Thursday, April 5, 2012

Language barrier helps publisher paywalls

Europe is a patchwork of dozens of different languages, and news media now see this as an opportunity. They are banding together to charge for internet access to local-language products.

Dutch and Flemish publishers are the latest in Europe to consider erecting a shared paywall around  content in their languages, Paid Content reports.

The concept is already under way in Slovakia and Slovenia, where Piano Media has gotten media outlets to create a shared-payment system.

Piano has been successful enough in Slovakia that it announced a 35 percent price increase, and it is eyeing expansion opportunities in a number of other countries in Europe and beyond, said spokesman David Brauchli.

Get the big players

Piano's model depends on getting the major media in a country -- newspapers, television, magazines -- to all agree on a shared revenue system, Brauchli explained. Once the biggest players in Slovakia signed up, it was easier to get the others to agree.

It works like this: Piano Media takes 30 percent of the subscription revenue, each media outlet gets 40 percent of the revenue from any subscriber it signs up and they all share in the remaining 30 percent based on how much time subscribers spend on their sites.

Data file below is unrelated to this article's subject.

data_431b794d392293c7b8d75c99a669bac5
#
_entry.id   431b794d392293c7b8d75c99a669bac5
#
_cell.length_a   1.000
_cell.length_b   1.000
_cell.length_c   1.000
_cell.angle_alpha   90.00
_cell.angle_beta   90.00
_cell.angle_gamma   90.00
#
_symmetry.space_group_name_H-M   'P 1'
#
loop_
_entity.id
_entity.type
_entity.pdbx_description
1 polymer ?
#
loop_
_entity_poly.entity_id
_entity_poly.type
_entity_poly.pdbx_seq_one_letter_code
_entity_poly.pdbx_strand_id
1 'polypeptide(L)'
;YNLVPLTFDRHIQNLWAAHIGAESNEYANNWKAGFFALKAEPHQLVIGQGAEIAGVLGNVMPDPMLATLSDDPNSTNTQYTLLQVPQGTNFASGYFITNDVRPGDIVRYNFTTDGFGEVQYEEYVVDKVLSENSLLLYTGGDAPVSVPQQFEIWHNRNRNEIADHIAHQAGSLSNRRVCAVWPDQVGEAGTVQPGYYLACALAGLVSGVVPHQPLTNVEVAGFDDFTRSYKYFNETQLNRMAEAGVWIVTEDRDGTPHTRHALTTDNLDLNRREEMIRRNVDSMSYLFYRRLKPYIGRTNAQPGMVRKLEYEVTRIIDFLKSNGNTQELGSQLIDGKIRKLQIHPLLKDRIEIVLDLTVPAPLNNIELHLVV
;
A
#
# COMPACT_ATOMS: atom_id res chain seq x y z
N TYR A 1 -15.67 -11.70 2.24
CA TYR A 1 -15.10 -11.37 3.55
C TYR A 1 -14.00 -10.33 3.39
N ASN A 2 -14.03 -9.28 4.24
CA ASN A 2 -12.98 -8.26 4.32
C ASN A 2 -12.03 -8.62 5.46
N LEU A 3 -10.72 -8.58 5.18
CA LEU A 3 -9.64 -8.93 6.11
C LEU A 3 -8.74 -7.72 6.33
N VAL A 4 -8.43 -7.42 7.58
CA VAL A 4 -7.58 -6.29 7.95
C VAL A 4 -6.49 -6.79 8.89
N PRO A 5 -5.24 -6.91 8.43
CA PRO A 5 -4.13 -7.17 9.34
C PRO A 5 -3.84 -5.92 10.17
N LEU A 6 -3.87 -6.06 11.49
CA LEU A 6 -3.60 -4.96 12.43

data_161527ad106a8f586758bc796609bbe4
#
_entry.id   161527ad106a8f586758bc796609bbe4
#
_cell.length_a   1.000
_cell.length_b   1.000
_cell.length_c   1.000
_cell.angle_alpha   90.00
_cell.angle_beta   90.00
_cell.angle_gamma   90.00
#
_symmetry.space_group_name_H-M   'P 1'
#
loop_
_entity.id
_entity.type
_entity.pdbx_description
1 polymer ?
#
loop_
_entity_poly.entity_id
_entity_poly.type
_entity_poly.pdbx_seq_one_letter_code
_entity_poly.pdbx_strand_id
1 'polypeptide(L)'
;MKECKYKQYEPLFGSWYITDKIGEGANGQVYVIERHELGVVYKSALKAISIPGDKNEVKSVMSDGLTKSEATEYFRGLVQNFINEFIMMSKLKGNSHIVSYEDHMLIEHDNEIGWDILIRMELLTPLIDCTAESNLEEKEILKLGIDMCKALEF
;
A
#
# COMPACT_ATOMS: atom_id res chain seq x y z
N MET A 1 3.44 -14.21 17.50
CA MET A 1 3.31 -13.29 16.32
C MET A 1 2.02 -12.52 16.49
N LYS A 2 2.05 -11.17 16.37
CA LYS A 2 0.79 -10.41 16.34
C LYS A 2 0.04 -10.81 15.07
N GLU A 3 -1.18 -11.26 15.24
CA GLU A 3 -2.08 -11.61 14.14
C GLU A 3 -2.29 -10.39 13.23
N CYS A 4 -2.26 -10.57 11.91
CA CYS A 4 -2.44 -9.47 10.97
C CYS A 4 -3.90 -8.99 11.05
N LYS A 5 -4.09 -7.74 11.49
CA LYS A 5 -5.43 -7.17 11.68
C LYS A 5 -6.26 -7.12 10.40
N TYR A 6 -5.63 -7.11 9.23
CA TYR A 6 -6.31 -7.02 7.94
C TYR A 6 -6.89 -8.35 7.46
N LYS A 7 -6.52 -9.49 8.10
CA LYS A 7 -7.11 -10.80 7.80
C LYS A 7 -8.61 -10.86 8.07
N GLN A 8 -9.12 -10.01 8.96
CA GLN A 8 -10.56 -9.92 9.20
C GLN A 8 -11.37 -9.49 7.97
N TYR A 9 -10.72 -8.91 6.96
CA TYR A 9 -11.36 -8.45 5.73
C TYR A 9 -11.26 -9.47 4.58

There are 12 publishing houses with more than 50 different sites and services within Piano’s Slovak system, which launched in May 2011. In Slovenia, 10 media outlets launched the system in January. Each media outlet decides how much material to put behind the paywall, usually less than half.

Piano recently increased the subscription price for the Slovak system to 3.90 euros monthly from 2.90, and to 39 euros annually from 29.

Revenue grows

Piano declines to comment on total revenues or how many subscribers it has. However Brauchli said in an email, "The results from Piano's first operational month in Slovenia are in. We saw a 37% rise in revenue per 100,00 users in Slovenia over Slovakia despite Slovenia being a much smaller market than Slovakia. There are only 1.2 million internet users in Slovenia as compared with 2.3 million in Slovakia."

The system works best when most of the local-language media outlets participate, leading to questions about whether this creates a monopoly. It also seems that it would be harder to execute in a large European country like Germany or France, where there are many more competing outlets.

This type of service could help preserve languages that have only a few million speakers: by making the content viable economically, it helps guarantee that media continue publishing in the local language.


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